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March 26, 2016
Hiroshima University

Discovery of Natural MgSiO3 Tetragonal Garnet
in Shocked Chondritic Meteorite
- A new clue to explore asteroidal impact events and Earth's mantle mineralogy -


A research team of Dr. Naotaka Tomioka and Dr. Motoo Ito at the Kochi Institute for Core Sample Research, the Japan Agency for Marine-Science and Technology (JAMSTEC: Asahiko Taira, President), and Dr. Masaaki Miyahara at Hiroshima University discovered a unique garnet, which could be formed only under ultrahigh pressure, in a stony meteorite.

MgSiO3-pyroxene, which is a major constituent mineral of the Earth's crust and mantle, transforms into higher density phase called “tetragonal garnets” at 16–22 GPa and 1600–2400°C as reported in the mid-1980's based on laboratory experiments. However, such a garnet had not been found in nature.

The research team examined a heavily shocked meteorite fell in Australia in 1879, which has experienced high-pressure and high-temperature conditions by an impact event on its parent body, based on transmission electron microscopy (TEM)*1 at the Kochi Institute for Core Sample Research. As a result, they identified natural MgSiO3 tetragonal garnet first in the world. The garnets are deduced to have formed at 1900–2000°C and 17–20 GPa, and the cooling rate of shock-induced melt vein containing the tetragonal garnet is estimated to have been larger than 1,000°C per second.

Ultrahigh-pressure minerals including tetragonal garnet are keys to understand fundamental parameters in the early solar system such as physical properties of small bodies and their relative collision velocities. As they are thought to exist also in the Earth's mantle, they would significantly contribute to elucidating mineralogy and physical properties of deep Earth. The research team will further carry out more detailed analyses of mineralogy and chemistry of various kinds of shocked meteorites to clarify environmental changes on the surface of asteroids.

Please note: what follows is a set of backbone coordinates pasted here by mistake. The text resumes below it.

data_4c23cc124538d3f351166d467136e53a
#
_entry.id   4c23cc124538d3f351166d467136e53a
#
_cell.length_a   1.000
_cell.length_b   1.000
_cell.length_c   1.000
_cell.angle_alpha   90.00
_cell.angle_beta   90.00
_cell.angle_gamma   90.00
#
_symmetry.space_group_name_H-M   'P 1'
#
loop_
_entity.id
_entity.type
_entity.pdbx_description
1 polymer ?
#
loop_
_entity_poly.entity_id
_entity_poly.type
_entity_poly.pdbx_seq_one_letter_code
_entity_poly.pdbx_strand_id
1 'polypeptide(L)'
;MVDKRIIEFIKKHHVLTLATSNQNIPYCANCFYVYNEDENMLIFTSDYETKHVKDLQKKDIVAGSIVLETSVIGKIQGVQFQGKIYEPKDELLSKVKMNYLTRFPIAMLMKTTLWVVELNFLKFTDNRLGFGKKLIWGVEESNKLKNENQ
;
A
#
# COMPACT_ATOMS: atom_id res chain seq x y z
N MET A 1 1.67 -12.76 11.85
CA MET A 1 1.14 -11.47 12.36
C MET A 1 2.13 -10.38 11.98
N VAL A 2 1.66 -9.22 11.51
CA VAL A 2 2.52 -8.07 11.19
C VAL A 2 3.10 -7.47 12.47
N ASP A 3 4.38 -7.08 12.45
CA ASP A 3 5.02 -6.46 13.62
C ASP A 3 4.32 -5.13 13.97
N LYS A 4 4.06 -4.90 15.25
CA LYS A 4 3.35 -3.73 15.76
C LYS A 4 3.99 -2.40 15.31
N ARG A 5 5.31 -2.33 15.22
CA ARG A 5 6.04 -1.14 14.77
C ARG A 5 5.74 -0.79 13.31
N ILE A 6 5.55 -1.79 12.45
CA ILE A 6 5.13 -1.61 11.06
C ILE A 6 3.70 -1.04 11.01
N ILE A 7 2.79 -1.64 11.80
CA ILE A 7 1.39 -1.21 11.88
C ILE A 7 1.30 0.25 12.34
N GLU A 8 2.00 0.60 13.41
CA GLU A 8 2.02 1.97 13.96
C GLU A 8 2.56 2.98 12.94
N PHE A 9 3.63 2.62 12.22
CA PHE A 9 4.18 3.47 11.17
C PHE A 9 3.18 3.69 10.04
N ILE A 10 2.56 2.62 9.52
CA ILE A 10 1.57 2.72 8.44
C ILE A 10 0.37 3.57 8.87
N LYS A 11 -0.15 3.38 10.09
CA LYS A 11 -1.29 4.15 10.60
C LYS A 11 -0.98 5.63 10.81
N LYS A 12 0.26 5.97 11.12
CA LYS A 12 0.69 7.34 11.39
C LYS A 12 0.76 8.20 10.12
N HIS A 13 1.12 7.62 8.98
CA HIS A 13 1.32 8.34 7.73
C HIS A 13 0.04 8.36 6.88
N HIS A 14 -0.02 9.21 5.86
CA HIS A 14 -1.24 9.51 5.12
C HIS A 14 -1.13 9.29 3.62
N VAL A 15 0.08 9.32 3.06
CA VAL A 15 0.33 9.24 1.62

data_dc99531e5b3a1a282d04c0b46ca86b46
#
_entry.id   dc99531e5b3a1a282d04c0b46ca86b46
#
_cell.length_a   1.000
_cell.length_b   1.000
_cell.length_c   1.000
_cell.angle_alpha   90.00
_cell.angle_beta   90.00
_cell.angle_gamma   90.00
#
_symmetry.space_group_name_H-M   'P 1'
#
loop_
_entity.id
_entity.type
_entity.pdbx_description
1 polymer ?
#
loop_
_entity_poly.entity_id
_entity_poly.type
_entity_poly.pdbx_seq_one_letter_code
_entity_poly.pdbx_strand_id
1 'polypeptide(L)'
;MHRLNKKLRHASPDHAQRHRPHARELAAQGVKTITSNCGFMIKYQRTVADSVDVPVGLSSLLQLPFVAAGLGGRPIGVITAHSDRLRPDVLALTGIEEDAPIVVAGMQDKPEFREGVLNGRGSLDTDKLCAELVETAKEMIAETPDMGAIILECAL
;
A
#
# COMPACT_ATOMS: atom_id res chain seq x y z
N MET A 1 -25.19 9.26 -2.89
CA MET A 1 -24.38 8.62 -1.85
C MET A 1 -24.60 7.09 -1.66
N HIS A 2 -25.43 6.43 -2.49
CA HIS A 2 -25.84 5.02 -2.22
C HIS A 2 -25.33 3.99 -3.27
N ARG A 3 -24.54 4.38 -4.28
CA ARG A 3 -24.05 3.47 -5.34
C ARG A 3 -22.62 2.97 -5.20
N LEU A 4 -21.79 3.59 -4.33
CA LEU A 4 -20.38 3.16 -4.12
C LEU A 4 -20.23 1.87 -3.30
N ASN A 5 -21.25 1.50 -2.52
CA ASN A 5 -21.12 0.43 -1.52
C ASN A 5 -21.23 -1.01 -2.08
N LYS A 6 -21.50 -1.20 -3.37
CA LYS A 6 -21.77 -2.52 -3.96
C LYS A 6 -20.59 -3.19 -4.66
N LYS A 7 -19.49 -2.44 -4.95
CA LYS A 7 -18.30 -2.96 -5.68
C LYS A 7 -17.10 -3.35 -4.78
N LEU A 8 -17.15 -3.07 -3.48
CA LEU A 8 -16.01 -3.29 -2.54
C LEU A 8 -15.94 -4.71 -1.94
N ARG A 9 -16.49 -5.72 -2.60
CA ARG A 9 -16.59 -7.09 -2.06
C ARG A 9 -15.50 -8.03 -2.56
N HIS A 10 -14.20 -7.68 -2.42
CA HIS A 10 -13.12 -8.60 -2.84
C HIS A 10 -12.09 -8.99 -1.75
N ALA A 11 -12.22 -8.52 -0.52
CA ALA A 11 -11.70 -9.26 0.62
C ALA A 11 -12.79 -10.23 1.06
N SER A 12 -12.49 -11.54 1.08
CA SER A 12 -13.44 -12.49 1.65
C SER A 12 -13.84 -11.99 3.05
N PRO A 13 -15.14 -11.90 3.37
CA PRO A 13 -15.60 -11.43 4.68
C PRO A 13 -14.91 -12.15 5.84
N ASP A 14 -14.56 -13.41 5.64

The above results were published on Science Advances by the American Association for the Advancement of Science on March 26, 2016 (JST). This work was carried out as part of the partnership agreement between Kochi Institute for Core Sample Research, JAMSTEC and Graduate School of Science, Hiroshima University, and was supported by JSPS KAKENHI Grant Number 15H03750.

Title: Discovery of natural MgSiO3 tetragonal garnet in a shocked chondritic meteorite
Authors: Naotaka Tomioka1, Masaaki Miyahara2, Motoo Ito1
1. Kochi Institute for Core Sample Research, JAMSTEC
2. Department of Earth and Planetary Systems Science, Graduate School of Science, Hiroshima University

*1 TEM (transmission electron microscope) is a type of electron microscope, in which an electron beam is transmitted through ultra-thin samples interacting with the specimen as it passes through it. With TEM, we can evaluate crystal structures using electron diffraction, microstructures using diffraction contrast imaging, and chemical compositions using energy-dispersive X-ray spectroscopy (EDS).